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In the most recent round of the salary wars, the dominoes seemed to be falling at a more leisurely pace than usual — at least in D.C. But, with a few more area behemoths last week raising starting salaries to $160,000 for first-year associates, it’s unlikely that any major players will be able to delay matching much longer. The curfew bell hath rung. Last Tuesday, D.C. stalwart WilmerHale raised starting salaries for first-year associates to $160,000 in all of its domestic offices. “We’ve been watching the market develop over the last several weeks,” firm Co-chairman William Perlstein says. “The fact is that no single law firm can swing the market away from the direction in which it is otherwise going.” Arnold & Porter followed a few days later, announcing on Friday that it would match in its D.C., Northern Virginia, San Francisco, Los Angeles, and Denver offices. “We want to be competitive in the markets in which we operate,” says Arnold & Porter Chairman Thomas Milch, noting though that no single factor led the firm to increase salaries when it did. The firms’ moves come two weeks after Hogan & Hartson and Akin Gump boosted first-year pay to $160,000 from $145,000 in their D.C. offices. Although more than 20 New York and California firms were already at that level before Hogan jumped on the $160,000 bandwagon, the firm was the first D.C. native to do so. Meanwhile, a number of out-of-town firms last week matched the $160,000 level in D.C., as well as in some of their other offices across the country, including Goodwin Procter, DLA Piper, Kirkland & Ellis, McDermott, Will & Emery, Mayer, Brown, Rowe, & Mawe, Sidley Austin, Mintz, Levin, Cohn, Ferris, Glovsky and Popeo, and Sheppard, Mullin, Richter & Hampton. Wilmer, A&P and many of the other firms raising last week made their pay hikes effective June 1. Covington & Burling, Crowell & Moring, and Wiley Rein declined to comment about their intentions as of press time.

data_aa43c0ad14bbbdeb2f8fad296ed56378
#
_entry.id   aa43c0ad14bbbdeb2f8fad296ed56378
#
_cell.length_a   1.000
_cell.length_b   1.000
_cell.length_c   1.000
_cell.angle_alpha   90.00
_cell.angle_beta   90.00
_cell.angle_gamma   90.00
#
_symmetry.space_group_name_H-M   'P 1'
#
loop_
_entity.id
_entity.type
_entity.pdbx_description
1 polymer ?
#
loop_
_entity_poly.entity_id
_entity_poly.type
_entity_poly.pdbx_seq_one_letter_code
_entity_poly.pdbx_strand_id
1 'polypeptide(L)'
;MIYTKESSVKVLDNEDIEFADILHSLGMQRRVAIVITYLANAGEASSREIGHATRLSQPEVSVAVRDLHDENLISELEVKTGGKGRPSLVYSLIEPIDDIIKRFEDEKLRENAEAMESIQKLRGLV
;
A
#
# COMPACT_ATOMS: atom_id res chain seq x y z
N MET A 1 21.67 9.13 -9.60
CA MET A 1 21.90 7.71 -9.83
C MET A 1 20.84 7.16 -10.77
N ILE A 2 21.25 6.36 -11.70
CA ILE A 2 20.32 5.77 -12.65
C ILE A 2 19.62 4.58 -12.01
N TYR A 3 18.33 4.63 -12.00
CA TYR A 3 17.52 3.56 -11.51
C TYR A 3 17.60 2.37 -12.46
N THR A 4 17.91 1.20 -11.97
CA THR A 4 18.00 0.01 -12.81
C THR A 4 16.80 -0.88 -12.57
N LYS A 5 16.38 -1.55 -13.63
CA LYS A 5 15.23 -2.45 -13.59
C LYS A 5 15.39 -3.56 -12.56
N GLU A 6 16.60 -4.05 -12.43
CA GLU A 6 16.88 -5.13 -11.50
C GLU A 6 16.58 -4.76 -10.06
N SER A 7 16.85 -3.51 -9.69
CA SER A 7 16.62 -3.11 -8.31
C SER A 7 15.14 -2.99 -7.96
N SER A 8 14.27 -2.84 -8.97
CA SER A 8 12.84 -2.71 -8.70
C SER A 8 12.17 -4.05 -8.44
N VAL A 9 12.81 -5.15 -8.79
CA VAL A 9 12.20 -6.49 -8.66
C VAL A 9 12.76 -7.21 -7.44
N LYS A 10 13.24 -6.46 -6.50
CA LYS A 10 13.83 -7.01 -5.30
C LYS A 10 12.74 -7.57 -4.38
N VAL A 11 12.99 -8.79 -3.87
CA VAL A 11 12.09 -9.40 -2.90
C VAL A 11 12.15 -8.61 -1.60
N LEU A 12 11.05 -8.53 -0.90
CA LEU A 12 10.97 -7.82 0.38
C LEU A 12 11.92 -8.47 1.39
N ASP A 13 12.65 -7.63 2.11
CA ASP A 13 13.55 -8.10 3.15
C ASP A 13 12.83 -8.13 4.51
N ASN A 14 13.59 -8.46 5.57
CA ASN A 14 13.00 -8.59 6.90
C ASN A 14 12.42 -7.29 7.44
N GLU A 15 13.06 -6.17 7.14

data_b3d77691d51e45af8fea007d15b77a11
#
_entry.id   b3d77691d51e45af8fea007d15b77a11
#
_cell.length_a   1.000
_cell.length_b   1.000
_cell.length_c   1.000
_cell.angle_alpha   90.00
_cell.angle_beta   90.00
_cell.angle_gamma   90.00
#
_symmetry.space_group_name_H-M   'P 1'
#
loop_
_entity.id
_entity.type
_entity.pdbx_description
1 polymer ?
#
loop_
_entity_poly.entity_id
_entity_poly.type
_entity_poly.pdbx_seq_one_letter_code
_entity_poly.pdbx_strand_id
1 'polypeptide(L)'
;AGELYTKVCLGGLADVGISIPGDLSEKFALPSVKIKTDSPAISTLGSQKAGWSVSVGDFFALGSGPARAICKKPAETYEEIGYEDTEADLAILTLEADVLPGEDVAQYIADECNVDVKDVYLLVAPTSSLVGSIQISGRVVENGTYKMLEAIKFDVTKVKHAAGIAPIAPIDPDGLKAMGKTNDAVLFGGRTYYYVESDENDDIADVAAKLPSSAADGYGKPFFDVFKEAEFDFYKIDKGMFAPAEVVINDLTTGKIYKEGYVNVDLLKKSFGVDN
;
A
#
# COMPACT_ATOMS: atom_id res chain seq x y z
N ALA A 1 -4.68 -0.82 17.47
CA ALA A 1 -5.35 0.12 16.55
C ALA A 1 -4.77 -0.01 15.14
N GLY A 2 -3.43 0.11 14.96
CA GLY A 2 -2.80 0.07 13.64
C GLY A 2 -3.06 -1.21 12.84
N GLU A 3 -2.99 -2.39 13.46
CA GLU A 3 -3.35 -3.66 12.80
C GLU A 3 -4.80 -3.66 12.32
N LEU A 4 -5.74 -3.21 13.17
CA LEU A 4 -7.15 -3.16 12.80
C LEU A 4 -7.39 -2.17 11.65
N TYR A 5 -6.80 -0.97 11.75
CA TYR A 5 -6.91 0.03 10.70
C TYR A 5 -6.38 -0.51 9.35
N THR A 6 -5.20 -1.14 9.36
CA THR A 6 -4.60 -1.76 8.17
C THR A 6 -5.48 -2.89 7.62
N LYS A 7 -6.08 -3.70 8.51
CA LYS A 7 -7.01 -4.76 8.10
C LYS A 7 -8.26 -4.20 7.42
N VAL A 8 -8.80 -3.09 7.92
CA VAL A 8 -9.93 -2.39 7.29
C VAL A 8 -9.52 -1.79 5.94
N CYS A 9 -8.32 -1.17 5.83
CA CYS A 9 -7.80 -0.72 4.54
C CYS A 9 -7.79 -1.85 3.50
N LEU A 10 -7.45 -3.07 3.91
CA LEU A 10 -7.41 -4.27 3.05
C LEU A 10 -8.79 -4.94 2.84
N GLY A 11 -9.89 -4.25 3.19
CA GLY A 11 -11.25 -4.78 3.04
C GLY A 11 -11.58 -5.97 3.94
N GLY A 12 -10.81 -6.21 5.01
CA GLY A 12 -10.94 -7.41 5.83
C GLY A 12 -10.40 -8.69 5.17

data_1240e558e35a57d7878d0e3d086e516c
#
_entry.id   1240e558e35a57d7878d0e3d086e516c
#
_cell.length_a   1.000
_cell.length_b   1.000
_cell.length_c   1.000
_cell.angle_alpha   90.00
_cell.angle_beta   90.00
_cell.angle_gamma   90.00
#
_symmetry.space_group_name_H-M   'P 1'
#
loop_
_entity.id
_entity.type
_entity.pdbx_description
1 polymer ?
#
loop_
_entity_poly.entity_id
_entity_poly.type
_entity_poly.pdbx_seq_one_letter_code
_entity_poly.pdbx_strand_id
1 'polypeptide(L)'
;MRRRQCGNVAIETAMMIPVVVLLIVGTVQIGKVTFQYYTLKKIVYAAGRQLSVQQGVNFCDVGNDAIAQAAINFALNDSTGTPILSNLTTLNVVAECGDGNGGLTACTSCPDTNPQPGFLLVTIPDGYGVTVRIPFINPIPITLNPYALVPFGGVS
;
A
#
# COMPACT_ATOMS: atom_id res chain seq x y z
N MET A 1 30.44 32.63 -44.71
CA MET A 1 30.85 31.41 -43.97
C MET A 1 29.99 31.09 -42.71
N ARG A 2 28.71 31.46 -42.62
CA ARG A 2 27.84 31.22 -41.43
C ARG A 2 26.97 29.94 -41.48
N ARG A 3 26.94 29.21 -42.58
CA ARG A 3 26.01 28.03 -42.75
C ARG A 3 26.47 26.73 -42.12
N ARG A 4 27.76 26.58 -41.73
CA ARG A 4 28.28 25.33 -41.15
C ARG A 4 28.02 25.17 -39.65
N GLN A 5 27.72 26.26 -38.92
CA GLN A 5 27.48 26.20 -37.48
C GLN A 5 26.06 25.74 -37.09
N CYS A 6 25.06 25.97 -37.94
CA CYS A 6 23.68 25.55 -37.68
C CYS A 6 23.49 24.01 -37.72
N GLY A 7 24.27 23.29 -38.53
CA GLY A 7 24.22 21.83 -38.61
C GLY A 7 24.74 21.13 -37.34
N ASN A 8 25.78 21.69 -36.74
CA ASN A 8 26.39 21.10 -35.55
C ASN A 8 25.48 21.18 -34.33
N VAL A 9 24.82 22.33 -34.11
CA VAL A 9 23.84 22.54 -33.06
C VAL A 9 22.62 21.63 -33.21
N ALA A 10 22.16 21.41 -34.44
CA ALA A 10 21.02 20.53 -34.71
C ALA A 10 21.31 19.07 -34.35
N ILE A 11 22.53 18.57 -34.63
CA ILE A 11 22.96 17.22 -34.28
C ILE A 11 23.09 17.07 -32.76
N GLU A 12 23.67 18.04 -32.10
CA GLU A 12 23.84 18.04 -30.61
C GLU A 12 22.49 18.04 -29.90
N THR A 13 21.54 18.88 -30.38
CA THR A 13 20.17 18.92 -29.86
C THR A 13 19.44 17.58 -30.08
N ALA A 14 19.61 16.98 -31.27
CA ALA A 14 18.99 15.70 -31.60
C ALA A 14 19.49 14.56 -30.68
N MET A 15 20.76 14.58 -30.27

Alexia Garamfalvi can be contacted at [email protected].

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